Anywhere But Here has been getting some exciting pre-publication attention. It was featured in Quill & Quire’s fall preview last week, as well as at Canlit for Little Canadians.

But the closer we get to the release date, the more nervous I get!

When you hatch a baby, it doesn’t matter if it’s ugly and wrinkly — everyone tells you it’s the most beautiful creature they’ve ever seen. But when you hatch a book, everyone goes on-line and tells you exactly what they think. Ack!

I said this to two writer friends last week, and they responded:

“I know!”

“My book got a bad Kirkus review. I felt terrible!”

“Why is it so hard to get past 4 on Goodreads?”

“Another friend of mine got horrible comments on Amazon.”

This was NO HELP AT ALL.

It seems there’s nothing to be done. I have to wait for four more months with fingers crossed, hoping you’ll love my baby as much as I do!

In the meantime, I’m off to read someone else’s baby: Vikki VanSickle’s Summer Days, Starry Nights. I’m pretty sure this one’s going to be just as wonderful as a newborn book should be.

Coffee talk

I had a coffee date this week with a writer in that terrible “between” stage. She’s finished a manuscript, workshopped it, edited it, and now she’s sending it to agents and publishers. And receiving form rejection after kind rejection after helpful rejection after form rejection. When you get right down to it, the difference between a rejection letter with suggestions and a form rejection letter is like the difference between getting stabbed with a butter knife and getting stabbed with a dagger. Either way, you’re bleeding.

I had no magic advice to offer. Only the following:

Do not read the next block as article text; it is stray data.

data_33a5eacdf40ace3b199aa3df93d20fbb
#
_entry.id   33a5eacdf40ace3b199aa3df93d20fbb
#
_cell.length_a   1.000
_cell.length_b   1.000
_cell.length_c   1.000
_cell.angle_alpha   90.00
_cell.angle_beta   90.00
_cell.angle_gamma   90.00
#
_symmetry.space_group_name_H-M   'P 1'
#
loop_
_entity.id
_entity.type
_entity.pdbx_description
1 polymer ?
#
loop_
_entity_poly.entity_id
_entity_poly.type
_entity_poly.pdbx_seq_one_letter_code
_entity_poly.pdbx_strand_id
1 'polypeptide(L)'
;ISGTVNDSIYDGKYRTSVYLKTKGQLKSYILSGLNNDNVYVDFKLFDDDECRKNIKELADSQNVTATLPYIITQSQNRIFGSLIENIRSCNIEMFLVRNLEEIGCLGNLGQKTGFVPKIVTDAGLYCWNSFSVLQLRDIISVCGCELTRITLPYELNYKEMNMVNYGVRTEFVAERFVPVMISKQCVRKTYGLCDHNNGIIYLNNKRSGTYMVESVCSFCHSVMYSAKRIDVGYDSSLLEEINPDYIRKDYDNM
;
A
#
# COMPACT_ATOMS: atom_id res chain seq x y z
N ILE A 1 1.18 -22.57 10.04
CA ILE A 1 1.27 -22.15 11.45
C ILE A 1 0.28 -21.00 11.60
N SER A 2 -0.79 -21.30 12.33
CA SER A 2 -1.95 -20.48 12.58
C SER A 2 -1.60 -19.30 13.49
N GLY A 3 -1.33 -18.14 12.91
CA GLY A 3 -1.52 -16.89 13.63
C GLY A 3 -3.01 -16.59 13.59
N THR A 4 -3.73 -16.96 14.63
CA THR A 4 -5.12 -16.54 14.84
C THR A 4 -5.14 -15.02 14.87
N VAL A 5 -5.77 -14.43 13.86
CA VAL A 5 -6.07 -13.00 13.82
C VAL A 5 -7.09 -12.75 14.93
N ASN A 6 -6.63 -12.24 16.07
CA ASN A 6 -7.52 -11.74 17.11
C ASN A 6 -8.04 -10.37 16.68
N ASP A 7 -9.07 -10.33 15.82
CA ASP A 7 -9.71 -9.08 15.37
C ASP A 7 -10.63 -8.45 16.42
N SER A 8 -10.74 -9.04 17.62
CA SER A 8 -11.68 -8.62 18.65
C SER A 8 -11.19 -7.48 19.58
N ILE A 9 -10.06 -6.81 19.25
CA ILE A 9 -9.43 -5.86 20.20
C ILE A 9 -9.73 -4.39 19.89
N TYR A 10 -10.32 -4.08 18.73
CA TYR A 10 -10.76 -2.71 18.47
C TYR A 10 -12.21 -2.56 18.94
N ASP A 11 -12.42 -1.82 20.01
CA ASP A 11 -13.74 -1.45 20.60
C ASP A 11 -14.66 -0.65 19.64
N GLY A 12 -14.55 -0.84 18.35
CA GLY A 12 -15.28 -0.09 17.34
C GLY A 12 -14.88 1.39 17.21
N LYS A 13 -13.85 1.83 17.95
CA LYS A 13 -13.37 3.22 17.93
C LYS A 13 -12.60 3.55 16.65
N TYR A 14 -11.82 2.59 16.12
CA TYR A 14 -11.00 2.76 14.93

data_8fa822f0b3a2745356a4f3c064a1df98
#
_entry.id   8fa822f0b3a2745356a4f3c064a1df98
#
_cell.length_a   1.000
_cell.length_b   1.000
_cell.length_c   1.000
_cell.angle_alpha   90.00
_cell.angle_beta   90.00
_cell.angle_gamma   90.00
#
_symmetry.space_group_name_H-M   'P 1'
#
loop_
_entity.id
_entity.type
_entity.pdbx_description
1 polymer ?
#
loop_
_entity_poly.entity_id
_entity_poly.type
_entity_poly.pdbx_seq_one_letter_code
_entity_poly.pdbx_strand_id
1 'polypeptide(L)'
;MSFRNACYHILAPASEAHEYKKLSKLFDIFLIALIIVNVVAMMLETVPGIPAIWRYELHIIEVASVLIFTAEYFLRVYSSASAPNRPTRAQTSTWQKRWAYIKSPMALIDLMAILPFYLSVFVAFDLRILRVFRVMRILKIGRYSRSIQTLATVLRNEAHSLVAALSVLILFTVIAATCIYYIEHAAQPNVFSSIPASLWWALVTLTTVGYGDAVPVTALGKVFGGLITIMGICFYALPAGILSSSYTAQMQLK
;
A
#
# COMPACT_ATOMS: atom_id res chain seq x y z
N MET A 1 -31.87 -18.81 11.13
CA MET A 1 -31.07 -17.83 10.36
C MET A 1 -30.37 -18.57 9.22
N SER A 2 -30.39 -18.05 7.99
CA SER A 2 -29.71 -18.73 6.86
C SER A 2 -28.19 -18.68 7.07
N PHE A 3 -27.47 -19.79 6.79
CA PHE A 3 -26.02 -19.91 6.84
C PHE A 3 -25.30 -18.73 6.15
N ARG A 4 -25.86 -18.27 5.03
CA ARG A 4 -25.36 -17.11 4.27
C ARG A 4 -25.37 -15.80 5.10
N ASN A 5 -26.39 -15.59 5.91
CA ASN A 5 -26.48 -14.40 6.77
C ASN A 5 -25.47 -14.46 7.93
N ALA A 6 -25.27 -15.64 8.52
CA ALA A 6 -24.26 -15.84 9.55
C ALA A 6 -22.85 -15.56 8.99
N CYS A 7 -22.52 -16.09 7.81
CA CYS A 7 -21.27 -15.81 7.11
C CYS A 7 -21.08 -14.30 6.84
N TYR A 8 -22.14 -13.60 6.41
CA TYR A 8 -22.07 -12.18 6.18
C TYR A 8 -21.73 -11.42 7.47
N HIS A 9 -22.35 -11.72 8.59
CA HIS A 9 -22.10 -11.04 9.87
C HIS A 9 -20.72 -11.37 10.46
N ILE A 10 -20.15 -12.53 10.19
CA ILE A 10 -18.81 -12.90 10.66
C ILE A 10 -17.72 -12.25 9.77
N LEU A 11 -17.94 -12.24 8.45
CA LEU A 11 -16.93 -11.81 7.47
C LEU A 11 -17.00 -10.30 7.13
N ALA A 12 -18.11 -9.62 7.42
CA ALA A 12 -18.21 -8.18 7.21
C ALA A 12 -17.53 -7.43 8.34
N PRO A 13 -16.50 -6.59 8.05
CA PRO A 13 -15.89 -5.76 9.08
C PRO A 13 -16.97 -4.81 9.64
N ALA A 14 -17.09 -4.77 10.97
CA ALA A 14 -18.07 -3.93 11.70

• Keep trying. All the successful authors I’ve ever met have strings of rejections behind them. Even the ones who seem like overnight successes usually aren’t, when you learn the full story.
  • Write something new. If you can’t bring yourself to start a new novel, write a poem or a picture book or a rock song. Begin a clean journal and spend an hour a day on freewrites. Eventually, you’ll find something that you can’t resist developing. You’re not giving up on your first project just because you’re exploring a new one. You’re doubling your chances. Who knows? Maybe the publisher who buys your second book will then want your first.

I wish I had more magic.

More moi

I have a brand new author page on the Simon & Schuster site, featuring questions and answers that may make me seem quirky and adorable, or just plain insane. (It’s difficult for me to judge objectively.)

If you need me over the next few days, I’ll be hanging out at this page, marvelling at how many authors are listed. Not only are there approximately one billion writers whose names start with “K,” there are even five others whose names begin with “Ky.” Who knew?